tax brackets in the UK

What are the Tax Brackets in the UK for FY 2023–24?

Are you trying to figure out your income tax for the current fiscal year? Let’s make it simpler for you. Read this blog till the end to learn about the tax brackets in the UK for FY 2023–2024.

The UK has one of the most complex tax systems in the world. If you are unable to navigate its complexities, you might be fined heavily by the authorities. But don’t worry; in this blog, we will provide you with a list of earnings that are applicable and non-appliable to taxes. In addition, we will provide you with the tax bracket for the ongoing fiscal year. Our aim is to help you plan and file your taxes on time. Let’s begin!


If you require assistance in filing your taxes, get in touch with Accotax!


Earnings Subject to Taxation

Let’s start by clarifying which part of your earnings is applicable to tax:

  1. Your salary is above the personal allowance rate.
  2. Profits from self-employment including the services sold through websites and apps.
  3. Money received through some of the state benefits.
  4. The government grants to businesses via various financial support schemes.
  5. Pensions, which include payments from state and private entities.
  6. Money earned through renting properties.
  7. Additional benefit payments from your job.
  8. Your personal income from a trust or a charity.
  9. Interest earned on savings which crosses the savings allowance.


Earnings Not Subject to Taxation

Following is a list of earnings for which you do not have to pay tax:

  1. The first £1000 of profit from self-payment (this is your trading allowance)
  2. The first £1000 of rental income not earned through the rent-a-room scheme.
  3. Income earned through accounts that are not applicable to taxes (ISAs, etc.)
  4. Earning from dividends that are under your dividend allowance.
  5. Some state benefits, such as child benefits, etc.
  6. Payments received through premium bonds or the National Lottery.
  7. Rental income that is below the rent-a-room limit.


You might need assistance while filing your taxes; get in touch with a tax advisor now!


What is a Personal Allowance?

There is a term that has repeatedly appeared in the above list: Personal Allowance. Let’s clarify what it means. It is the amount of earnings for which you do not have to pay a tax. Taxes only apply to earnings that are beyond the personal allowance limit and fall into different tax brackets in the UK. The personal allowance for FY 2023–24 is £12,570. However, the limit remains the same even if you change jobs during the year. But this amount remains the same regardless of your age, income, gender, or residence.


Tax Brackets in the UK for 2023–24:

Let’s get to the real part by providing you with the tax brackets in the UK. You need to note that these rates are applicable to earning beyond the personal allowance rate that has been mentioned above.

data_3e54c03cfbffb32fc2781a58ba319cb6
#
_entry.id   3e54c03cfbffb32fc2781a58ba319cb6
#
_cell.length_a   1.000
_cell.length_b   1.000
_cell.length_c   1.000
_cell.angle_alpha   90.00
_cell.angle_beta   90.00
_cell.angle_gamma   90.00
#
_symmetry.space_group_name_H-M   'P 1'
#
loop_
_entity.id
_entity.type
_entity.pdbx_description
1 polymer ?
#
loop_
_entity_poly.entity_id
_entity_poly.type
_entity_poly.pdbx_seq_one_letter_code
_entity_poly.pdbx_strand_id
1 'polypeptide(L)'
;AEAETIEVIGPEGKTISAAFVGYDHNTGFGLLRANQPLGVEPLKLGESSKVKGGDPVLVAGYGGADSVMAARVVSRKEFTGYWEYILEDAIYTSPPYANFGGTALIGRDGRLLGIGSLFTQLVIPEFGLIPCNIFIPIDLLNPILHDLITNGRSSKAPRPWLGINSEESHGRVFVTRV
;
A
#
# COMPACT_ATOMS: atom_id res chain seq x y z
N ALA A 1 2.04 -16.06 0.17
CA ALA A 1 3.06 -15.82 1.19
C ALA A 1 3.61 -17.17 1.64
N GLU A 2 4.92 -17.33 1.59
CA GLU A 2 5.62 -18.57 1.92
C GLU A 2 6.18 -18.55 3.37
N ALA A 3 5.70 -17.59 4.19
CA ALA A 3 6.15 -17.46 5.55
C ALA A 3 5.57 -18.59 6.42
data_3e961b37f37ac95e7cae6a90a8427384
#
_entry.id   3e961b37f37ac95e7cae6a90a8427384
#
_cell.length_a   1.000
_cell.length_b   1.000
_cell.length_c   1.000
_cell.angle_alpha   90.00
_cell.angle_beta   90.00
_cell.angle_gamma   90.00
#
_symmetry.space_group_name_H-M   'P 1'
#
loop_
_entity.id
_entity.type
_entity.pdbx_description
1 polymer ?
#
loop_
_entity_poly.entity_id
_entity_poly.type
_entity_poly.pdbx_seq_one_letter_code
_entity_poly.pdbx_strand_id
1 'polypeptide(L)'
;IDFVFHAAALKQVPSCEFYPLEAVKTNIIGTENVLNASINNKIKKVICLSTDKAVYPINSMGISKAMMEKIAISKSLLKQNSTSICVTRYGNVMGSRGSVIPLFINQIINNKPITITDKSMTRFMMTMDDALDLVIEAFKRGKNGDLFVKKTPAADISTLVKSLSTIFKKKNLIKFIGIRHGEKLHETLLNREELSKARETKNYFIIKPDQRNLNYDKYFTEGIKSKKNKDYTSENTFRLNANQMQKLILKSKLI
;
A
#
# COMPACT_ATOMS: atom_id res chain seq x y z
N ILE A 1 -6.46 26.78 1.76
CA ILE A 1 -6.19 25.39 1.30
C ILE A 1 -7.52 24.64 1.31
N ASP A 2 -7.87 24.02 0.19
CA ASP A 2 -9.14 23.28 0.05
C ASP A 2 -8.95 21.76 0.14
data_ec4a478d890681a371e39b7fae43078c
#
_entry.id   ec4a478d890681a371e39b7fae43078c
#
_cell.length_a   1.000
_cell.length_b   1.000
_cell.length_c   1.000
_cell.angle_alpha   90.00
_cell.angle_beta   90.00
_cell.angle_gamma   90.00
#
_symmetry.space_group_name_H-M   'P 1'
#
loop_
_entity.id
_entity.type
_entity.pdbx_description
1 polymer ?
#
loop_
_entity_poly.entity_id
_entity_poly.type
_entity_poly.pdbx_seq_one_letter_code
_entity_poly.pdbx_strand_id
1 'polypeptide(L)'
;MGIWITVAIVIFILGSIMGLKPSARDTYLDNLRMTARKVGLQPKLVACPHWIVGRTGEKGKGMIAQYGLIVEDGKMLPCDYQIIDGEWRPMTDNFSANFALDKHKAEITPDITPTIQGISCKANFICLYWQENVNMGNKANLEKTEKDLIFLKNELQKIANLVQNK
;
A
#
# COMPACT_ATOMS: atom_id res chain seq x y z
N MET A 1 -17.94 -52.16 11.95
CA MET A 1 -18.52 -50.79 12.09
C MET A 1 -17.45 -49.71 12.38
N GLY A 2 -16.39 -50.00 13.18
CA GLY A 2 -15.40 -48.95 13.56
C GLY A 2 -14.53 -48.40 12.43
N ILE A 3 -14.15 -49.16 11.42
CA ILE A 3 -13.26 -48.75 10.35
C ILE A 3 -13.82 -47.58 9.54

1. Basic Rate

The basic rate tax bracket is from £12,571 to £50,270 and is subject to 20% tax. This is on the additional earnings above the personal allowance rate. If you are earning, let’s say £30,000, you will be taxed £3,486 which is 20% of the difference between your personal allowance and your income.


2. Higher Rate

If your earnings exceed the bracket of the basic rate, you will be subject to a higher rate for a bracket between £50,271 and £125,140. You will have to pay a 40% tax for any earnings that fall within this limit.


3. Additional Rate

If your earnings exceed the above-mentioned limit, you will fall under the additional rate bracket of £125,140 or more. In this bracket, you will have to pay a 45% tax on your earnings above the mentioned limit.


Is that All the Tax You have to Pay?

We hate to disappoint you, but that’s not all the tax that you have to pay. You will have to navigate the tax structure to know whether you are eligible to pay for other taxes, such as:

The list goes on, and therefore, we recommend hiring a seasoned tax advisor to avoid penalties from the HMRC.


A Quick Wrap-up

The UK has one of the most complex tax structures, which is very hard to navigate. The tax brackets in the UK for FY 2023–24 are ranked on yearly earnings in three categories. The basic rate of 20% applies to earnings from £12,571 to £50,270; the higher rate of 40% applies from £50,271 to £125,140; and the additional rate of 45% applies to earnings beyond £125,140. But that’s not all; there are other taxes that may also be applicable, for which we recommend professional tax advisory services.


Accotax is one of the leading firms providing tax advice. We give you a team of experts who understand the complexities of tax structures to plan and file your taxes ahead of time. Get an instant quote now!

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